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Born and raised in Manila, Rome Gomez captivates with his shoegaze R&B sound. In 2017, the singer/producer relocated to the United Kingdom to further progress his career internationally, and soon began working closely with The 1975, with lead singer Matty Healy calling Rome “his muse.” On ‘Seventeen’, taken from his forthcoming EP ‘RIP Indo Hisashi’, Rome delivers enchanting vocals over a dreamlike beat, offering a tantalising taste of whats to come.
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Koreans are becoming increasingly familiar with the phrase; ‘Trust and listen to Jeebanoff’. The 26 year-old singer has gained this faith as his star has risen in recent years, winning ‘Best R&B/Soul song of the year’ at the 2017 Korean Music Awards just a year after releasing his debut single ‘Hide’. Hailing from Ansan, his self-produced songs are mostly nostalgic and down-tempo, but never lacking in energy thanks to his fluid melodies and dynamic usage of percussion. This pacing is balanced by his lilting voice, depicting personal memories of love and everyday life in his songs. Taking another step forward a full-length independent project, he announced his forthcoming album ‘주마등:走馬燈’ (Panorama) with a self-directed trailer with Japanese styling; on pre-released track ‘Good Place’, the artist bears his insecurities about a past relationship over a powerful piano melody.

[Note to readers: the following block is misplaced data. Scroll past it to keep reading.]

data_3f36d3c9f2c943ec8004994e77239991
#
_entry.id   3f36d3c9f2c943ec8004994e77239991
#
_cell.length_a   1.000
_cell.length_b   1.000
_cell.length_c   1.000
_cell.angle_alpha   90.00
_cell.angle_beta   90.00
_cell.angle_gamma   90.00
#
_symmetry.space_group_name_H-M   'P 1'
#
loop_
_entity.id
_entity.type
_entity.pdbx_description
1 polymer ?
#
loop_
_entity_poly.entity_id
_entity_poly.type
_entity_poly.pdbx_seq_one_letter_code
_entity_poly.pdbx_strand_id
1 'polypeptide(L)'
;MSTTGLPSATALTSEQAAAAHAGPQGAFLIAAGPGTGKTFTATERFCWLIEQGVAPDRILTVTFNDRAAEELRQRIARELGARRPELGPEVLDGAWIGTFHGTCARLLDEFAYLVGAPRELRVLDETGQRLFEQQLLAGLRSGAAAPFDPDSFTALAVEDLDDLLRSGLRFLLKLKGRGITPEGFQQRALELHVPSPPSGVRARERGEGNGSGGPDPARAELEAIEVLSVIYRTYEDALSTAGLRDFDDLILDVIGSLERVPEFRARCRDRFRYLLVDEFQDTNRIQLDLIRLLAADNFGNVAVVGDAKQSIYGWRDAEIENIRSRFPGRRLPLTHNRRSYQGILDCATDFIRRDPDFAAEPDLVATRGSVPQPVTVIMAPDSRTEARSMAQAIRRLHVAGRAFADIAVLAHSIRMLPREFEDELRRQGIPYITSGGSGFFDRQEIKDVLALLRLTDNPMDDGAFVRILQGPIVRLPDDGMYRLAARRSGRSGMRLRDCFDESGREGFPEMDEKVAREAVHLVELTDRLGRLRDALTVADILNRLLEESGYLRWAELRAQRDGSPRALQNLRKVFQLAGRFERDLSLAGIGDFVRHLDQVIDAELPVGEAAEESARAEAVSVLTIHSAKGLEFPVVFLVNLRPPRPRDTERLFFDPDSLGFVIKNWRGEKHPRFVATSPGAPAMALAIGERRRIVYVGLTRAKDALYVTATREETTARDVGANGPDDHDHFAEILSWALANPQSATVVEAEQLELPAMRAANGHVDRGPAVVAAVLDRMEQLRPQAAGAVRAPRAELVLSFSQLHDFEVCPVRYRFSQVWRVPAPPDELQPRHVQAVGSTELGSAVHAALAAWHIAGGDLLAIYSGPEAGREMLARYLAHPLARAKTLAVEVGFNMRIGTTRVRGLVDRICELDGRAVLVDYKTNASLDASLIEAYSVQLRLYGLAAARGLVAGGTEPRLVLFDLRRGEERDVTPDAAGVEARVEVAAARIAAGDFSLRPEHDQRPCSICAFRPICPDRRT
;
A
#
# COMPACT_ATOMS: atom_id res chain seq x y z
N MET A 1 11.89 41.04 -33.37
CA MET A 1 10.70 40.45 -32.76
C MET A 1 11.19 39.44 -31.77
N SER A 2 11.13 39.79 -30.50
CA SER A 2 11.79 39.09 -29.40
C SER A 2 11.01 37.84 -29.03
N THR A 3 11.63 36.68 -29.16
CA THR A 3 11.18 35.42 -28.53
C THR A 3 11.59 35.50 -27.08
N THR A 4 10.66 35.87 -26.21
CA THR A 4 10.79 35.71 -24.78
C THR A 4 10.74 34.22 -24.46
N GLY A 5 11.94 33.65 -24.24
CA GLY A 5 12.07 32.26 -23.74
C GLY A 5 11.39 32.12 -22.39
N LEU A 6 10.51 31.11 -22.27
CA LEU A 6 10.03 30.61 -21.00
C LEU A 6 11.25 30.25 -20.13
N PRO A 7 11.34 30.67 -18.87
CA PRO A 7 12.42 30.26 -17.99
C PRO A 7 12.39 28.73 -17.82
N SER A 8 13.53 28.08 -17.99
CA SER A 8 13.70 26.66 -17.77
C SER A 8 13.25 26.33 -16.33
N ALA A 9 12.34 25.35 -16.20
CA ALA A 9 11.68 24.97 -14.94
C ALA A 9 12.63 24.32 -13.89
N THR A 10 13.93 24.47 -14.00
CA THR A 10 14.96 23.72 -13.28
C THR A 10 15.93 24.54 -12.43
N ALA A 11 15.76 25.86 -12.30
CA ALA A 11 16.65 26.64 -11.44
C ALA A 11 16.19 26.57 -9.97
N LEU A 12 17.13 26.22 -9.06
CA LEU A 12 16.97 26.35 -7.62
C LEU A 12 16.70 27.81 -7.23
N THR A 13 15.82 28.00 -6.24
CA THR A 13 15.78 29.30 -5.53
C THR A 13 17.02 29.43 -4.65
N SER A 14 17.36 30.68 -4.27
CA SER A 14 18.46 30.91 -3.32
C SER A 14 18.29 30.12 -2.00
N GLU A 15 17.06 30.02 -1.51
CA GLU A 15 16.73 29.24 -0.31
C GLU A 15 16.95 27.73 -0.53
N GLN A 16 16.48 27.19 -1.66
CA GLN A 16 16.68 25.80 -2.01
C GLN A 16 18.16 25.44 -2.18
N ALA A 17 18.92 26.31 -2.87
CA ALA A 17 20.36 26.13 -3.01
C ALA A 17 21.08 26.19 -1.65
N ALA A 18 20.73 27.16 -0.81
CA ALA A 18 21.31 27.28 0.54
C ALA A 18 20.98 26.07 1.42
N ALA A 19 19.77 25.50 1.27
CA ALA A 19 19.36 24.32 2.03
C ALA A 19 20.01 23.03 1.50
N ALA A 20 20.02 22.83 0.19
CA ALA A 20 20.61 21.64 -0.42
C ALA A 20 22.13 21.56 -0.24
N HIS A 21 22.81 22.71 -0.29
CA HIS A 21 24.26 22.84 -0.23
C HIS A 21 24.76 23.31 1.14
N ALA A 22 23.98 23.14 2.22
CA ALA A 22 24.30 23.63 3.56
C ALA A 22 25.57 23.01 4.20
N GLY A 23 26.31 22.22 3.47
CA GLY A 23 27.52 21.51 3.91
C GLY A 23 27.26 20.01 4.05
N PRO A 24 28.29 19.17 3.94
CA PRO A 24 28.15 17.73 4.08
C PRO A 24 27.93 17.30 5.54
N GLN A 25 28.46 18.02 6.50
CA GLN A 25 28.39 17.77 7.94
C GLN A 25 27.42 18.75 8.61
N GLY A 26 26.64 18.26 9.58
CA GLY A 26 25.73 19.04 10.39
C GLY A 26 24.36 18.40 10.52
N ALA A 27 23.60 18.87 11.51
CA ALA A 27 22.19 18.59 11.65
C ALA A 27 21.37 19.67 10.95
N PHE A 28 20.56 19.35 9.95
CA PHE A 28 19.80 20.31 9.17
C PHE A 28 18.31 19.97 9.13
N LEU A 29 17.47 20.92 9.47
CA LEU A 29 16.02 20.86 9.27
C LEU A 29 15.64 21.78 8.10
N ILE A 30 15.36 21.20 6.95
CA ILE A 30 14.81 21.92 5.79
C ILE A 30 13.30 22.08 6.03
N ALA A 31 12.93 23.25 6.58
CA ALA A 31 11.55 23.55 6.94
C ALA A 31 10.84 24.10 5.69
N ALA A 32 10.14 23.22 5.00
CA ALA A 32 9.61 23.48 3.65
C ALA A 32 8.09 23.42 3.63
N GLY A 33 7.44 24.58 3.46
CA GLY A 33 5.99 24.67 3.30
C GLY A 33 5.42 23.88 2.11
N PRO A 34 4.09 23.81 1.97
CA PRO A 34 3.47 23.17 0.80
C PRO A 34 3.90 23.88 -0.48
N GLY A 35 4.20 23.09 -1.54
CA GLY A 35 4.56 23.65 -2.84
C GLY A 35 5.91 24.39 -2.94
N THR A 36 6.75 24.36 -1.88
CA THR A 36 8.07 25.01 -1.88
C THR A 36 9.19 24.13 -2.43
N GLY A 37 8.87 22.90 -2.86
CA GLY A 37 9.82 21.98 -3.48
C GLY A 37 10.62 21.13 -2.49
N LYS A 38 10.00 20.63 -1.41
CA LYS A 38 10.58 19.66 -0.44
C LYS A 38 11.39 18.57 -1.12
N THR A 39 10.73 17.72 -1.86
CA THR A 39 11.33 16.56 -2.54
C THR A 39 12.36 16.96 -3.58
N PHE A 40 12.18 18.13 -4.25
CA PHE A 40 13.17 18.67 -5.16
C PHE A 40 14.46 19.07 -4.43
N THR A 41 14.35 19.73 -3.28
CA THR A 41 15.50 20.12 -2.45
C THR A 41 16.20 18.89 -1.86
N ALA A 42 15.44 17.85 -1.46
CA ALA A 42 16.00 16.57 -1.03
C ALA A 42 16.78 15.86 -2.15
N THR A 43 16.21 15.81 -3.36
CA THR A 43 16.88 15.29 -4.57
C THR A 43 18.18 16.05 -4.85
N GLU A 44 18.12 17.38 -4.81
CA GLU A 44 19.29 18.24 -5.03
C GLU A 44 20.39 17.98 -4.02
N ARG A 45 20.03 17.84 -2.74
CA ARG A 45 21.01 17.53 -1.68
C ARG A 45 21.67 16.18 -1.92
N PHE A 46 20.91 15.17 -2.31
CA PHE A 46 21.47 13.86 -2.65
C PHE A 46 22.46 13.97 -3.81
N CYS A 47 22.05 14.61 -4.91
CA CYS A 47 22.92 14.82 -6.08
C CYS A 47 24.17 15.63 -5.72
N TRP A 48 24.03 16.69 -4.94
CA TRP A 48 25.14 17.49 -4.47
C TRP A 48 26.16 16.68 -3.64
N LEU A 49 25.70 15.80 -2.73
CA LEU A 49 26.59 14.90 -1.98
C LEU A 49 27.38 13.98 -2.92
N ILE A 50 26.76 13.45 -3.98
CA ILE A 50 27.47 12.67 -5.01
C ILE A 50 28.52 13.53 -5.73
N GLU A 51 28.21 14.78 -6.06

Sounds drenched in reverb and reversed synth textures echo together to create a dreamy musical backdrop, painted with Jim Chuchu’s intimate lyrics. With vocals seemingly inspired by 70s psychedelic crooners like Robert Plant, Chuchu is part of a new wave of artists transcending the traditional pigeonholes of creative media. Known today as one of Kenya’s bravest contemporary filmmakers – he grabbed attention at the 2018 Cannes Film Festival for his locally-banned, internationally-acclaimed indie film based on true stories of homosexuality in Africa – Chuchu rarely mentions his core musical role in Nairobi’s legendary group, Just A Band. While co-producing the band’s first three studio albums alongside Dan Muli and the renowned “Blinky Bill”, Chuchu also largely drove the group’s visuals, including the beloved music video “Ha-He” – which CNN, Wall Street Journal deemed Kenya’s first viral internet meme. After breaking away from the group to pursue his solo career and co-founding film platform “The Nest Collective”, Chuchu continues to produce and release his own music.